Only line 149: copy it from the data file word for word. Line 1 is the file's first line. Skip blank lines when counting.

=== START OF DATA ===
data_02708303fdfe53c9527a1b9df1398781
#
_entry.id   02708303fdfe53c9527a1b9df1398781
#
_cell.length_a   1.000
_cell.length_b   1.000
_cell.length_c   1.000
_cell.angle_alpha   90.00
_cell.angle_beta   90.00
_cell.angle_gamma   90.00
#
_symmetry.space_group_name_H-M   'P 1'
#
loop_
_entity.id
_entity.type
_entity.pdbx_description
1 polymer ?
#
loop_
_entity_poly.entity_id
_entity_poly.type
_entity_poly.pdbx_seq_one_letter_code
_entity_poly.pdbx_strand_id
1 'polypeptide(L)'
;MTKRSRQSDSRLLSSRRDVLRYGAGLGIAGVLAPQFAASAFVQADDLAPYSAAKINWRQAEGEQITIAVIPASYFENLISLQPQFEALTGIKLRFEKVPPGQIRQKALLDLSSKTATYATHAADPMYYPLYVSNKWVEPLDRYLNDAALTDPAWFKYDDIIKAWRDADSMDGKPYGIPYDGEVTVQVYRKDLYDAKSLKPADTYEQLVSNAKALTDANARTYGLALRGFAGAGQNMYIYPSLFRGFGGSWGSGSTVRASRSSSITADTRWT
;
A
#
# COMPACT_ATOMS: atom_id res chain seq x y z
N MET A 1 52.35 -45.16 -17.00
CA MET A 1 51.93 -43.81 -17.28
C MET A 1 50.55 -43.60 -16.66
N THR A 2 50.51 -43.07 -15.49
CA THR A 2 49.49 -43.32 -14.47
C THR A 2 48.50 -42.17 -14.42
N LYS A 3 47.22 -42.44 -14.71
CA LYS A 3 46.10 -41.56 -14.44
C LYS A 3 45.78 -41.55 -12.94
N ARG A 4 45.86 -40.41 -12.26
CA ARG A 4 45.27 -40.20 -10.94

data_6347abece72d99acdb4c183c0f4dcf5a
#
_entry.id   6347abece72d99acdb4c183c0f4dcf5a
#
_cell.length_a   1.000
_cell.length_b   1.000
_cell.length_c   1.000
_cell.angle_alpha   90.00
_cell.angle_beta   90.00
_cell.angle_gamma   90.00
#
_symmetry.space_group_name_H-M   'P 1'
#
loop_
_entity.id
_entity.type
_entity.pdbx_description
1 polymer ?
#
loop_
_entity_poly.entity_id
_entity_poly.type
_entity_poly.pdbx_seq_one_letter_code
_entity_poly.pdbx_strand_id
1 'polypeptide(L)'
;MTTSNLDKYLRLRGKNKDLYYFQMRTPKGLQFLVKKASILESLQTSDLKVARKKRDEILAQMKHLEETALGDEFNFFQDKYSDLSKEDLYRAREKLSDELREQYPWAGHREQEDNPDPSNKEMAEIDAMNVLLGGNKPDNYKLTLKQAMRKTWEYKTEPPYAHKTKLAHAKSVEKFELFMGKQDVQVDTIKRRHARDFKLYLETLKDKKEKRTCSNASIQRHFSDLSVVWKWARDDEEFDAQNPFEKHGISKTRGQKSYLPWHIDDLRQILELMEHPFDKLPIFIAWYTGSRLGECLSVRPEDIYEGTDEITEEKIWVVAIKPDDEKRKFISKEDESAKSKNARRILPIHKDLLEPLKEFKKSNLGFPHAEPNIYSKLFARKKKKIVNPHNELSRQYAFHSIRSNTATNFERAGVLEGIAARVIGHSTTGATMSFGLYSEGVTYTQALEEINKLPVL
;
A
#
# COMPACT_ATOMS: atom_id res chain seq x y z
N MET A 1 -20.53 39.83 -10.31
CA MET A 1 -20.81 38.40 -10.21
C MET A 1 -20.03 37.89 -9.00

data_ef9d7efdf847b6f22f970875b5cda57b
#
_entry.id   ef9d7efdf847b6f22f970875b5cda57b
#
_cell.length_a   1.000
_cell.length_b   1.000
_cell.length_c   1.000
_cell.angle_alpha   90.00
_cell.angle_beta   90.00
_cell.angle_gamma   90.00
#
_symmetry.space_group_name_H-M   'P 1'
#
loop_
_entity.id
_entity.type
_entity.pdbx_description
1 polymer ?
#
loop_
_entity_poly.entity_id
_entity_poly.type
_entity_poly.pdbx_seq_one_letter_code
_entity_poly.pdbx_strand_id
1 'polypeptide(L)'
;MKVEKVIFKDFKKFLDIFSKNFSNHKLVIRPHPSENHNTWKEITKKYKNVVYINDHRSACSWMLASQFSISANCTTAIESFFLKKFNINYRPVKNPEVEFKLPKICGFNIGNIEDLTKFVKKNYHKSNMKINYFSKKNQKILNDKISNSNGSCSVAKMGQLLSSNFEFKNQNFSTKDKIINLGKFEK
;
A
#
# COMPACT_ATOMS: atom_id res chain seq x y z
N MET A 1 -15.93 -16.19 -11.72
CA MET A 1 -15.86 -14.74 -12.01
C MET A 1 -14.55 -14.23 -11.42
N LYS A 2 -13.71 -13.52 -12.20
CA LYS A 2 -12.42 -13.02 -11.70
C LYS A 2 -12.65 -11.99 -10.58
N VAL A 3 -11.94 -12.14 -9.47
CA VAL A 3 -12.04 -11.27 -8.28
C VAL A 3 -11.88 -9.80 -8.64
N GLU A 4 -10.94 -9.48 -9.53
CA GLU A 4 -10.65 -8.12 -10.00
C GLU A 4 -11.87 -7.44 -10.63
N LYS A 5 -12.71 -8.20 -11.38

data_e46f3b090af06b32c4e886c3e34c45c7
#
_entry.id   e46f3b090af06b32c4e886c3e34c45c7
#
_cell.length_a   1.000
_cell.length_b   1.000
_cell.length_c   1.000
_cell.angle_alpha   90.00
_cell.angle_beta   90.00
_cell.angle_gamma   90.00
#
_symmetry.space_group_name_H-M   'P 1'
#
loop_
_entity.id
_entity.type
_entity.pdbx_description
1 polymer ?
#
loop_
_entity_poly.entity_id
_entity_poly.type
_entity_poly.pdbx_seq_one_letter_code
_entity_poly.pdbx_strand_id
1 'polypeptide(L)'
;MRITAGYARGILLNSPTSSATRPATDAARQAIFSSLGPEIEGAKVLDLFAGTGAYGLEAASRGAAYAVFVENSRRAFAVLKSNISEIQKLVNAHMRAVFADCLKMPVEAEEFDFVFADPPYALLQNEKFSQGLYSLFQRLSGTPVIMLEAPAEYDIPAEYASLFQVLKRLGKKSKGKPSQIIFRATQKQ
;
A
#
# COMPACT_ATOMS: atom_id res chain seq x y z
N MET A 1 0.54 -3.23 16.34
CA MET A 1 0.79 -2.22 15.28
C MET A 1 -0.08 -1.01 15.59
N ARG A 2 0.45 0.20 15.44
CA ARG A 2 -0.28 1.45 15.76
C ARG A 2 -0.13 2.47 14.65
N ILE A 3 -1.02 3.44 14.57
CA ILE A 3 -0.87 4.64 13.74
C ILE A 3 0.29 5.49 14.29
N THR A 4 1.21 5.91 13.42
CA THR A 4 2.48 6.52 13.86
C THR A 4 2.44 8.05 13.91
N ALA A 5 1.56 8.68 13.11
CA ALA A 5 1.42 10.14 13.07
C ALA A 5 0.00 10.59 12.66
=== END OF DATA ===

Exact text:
CA MET A 1 0.79 -2.22 15.28